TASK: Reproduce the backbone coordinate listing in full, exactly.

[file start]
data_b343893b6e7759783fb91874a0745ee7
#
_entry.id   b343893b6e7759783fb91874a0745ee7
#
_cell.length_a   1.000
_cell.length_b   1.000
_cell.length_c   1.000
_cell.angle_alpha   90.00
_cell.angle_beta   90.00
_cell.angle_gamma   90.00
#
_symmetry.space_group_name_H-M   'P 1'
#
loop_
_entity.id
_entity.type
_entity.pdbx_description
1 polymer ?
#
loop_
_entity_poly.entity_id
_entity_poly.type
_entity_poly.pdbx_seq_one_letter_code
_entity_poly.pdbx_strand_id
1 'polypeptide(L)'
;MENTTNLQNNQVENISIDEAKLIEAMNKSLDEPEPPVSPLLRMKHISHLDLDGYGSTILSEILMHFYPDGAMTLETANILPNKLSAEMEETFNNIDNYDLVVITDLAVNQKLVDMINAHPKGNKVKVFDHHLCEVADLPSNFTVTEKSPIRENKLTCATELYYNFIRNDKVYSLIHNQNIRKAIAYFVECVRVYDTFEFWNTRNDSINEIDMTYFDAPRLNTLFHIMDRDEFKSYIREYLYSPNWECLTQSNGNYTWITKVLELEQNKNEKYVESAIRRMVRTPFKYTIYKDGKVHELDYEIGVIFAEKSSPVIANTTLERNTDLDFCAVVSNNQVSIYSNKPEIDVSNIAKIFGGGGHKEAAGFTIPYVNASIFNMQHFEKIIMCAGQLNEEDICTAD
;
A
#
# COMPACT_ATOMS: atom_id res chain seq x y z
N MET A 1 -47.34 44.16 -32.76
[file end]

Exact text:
data_b343893b6e7759783fb91874a0745ee7
#
_entry.id   b343893b6e7759783fb91874a0745ee7
#
_cell.length_a   1.000
_cell.length_b   1.000
_cell.length_c   1.000
_cell.angle_alpha   90.00
_cell.angle_beta   90.00
_cell.angle_gamma   90.00
#
_symmetry.space_group_name_H-M   'P 1'
#
loop_
_entity.id
_entity.type
_entity.pdbx_description
1 polymer ?
#
loop_
_entity_poly.entity_id
_entity_poly.type
_entity_poly.pdbx_seq_one_letter_code
_entity_poly.pdbx_strand_id
1 'polypeptide(L)'
;MENTTNLQNNQVENISIDEAKLIEAMNKSLDEPEPPVSPLLRMKHISHLDLDGYGSTILSEILMHFYPDGAMTLETANILPNKLSAEMEETFNNIDNYDLVVITDLAVNQKLVDMINAHPKGNKVKVFDHHLCEVADLPSNFTVTEKSPIRENKLTCATELYYNFIRNDKVYSLIHNQNIRKAIAYFVECVRVYDTFEFWNTRNDSINEIDMTYFDAPRLNTLFHIMDRDEFKSYIREYLYSPNWECLTQSNGNYTWITKVLELEQNKNEKYVESAIRRMVRTPFKYTIYKDGKVHELDYEIGVIFAEKSSPVIANTTLERNTDLDFCAVVSNNQVSIYSNKPEIDVSNIAKIFGGGGHKEAAGFTIPYVNASIFNMQHFEKIIMCAGQLNEEDICTAD
;
A
#
# COMPACT_ATOMS: atom_id res chain seq x y z
N MET A 1 -47.34 44.16 -32.76